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Napster lawyer turns antitrust experience on RIAA

In an interview with CNET, attorney David Boies talks about his work on the Napster case and discusses how lessons learned from Microsoft can be applied to the record industry.

From the Justice Department to Napster, attorney David Boies knows how to pick his high-profile clients.

For several years he's fought Microsoft on behalf of the DOJ, winning an antitrust judgment that threatens to break the software giant in two.

Now, with only a few weeks between cases to catch his breath, he's defending start-up Napster against a high-stakes lawsuit filed by the record industry, which charges the music-swapping software company with contributing to massive violations of copyrights.

Boies' entry into the case has brought new life to what many in the legal community had believed to be a difficult defense at best. In their first major brief, filed early this month, Boies and his team contend that Napster users aren't violating the law by downloading or sharing songs online.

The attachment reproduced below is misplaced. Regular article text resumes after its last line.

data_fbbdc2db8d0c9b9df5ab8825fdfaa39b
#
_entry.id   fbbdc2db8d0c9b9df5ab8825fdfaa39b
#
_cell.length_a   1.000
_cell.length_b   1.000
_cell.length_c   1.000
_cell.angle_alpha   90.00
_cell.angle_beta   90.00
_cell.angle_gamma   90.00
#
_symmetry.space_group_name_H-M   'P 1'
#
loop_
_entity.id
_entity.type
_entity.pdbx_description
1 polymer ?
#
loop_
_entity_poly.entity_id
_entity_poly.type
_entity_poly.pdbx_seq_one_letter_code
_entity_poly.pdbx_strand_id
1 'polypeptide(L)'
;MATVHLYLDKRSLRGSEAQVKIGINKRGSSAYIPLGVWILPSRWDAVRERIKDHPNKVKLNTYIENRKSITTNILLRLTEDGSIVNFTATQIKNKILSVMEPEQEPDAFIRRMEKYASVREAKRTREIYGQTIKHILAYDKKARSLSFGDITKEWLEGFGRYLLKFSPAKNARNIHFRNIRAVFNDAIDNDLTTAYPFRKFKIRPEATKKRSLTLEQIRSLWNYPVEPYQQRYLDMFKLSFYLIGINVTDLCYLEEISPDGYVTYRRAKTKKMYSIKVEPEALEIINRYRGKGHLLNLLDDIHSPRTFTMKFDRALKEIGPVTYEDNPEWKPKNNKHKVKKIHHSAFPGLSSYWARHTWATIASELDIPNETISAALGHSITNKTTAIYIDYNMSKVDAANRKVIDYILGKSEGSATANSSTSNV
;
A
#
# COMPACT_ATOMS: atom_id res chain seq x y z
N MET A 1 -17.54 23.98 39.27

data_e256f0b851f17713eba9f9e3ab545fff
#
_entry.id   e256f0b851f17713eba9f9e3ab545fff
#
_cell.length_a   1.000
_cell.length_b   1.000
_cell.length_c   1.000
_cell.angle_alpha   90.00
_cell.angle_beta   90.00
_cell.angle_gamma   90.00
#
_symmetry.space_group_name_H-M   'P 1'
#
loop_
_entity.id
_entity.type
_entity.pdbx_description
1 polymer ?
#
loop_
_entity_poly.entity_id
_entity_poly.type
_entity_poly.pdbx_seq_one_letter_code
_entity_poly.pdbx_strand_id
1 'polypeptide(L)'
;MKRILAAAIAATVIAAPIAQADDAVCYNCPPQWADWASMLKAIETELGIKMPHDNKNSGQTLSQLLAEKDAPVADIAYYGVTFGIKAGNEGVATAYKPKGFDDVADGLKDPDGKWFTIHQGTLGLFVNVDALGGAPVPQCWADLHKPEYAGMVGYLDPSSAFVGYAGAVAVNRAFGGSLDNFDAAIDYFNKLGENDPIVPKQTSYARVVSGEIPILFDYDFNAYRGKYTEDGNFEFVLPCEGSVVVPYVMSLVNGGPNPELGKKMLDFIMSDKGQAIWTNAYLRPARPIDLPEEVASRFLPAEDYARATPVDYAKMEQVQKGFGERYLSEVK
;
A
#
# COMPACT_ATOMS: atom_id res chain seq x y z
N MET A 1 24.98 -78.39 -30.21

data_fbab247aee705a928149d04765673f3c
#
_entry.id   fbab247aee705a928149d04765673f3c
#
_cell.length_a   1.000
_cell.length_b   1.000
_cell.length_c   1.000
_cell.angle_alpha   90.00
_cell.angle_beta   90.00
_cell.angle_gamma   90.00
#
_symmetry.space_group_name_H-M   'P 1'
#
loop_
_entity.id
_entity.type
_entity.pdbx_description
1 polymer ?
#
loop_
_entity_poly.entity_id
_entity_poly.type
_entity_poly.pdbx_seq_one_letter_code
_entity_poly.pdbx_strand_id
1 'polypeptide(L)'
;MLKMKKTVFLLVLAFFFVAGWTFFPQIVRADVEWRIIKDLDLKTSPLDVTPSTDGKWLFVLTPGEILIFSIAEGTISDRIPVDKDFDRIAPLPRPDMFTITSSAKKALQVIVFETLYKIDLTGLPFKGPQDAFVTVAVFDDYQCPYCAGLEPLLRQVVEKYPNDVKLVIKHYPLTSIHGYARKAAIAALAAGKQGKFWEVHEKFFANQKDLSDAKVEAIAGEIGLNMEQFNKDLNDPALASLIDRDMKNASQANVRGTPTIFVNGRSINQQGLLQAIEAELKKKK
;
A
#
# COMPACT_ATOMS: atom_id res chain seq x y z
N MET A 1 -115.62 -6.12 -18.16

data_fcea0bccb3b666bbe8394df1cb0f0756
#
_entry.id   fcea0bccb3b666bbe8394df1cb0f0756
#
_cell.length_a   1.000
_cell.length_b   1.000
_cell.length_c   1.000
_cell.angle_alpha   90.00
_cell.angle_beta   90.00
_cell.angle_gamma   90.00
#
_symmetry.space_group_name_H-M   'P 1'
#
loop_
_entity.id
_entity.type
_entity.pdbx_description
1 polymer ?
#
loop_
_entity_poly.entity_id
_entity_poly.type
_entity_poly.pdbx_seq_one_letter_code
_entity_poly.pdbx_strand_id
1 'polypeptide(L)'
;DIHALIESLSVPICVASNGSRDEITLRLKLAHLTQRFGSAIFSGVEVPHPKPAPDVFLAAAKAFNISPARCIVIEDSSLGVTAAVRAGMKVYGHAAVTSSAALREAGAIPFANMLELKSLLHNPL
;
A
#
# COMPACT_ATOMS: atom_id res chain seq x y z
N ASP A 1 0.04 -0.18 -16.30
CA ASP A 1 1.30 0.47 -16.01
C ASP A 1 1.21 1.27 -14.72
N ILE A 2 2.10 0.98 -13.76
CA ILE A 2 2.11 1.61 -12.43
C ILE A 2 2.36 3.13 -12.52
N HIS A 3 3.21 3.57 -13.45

Boies also has brought his antitrust experience to the issue. In a surprise move, the attorney leveled charges that the record industry has abused its limited monopolies. The record companies have created a "copyright pool that dominates an industry," Boies says, and have used that power to "disable the competition."

Under an obscure provision of antitrust law, that means the industry should lose the ability to sue to protect its copyrights, Boies and his team argue.

Other copyright attorneys say that's a long shot--but they're watching to see whether the argument flies. For its part, the record industry has dismissed the issue without much comment while saying the rest of Boies' arguments are "baseless." But it will be up to a federal judge next week to decide whether Boies has pulled another rabbit from his attorney's cap.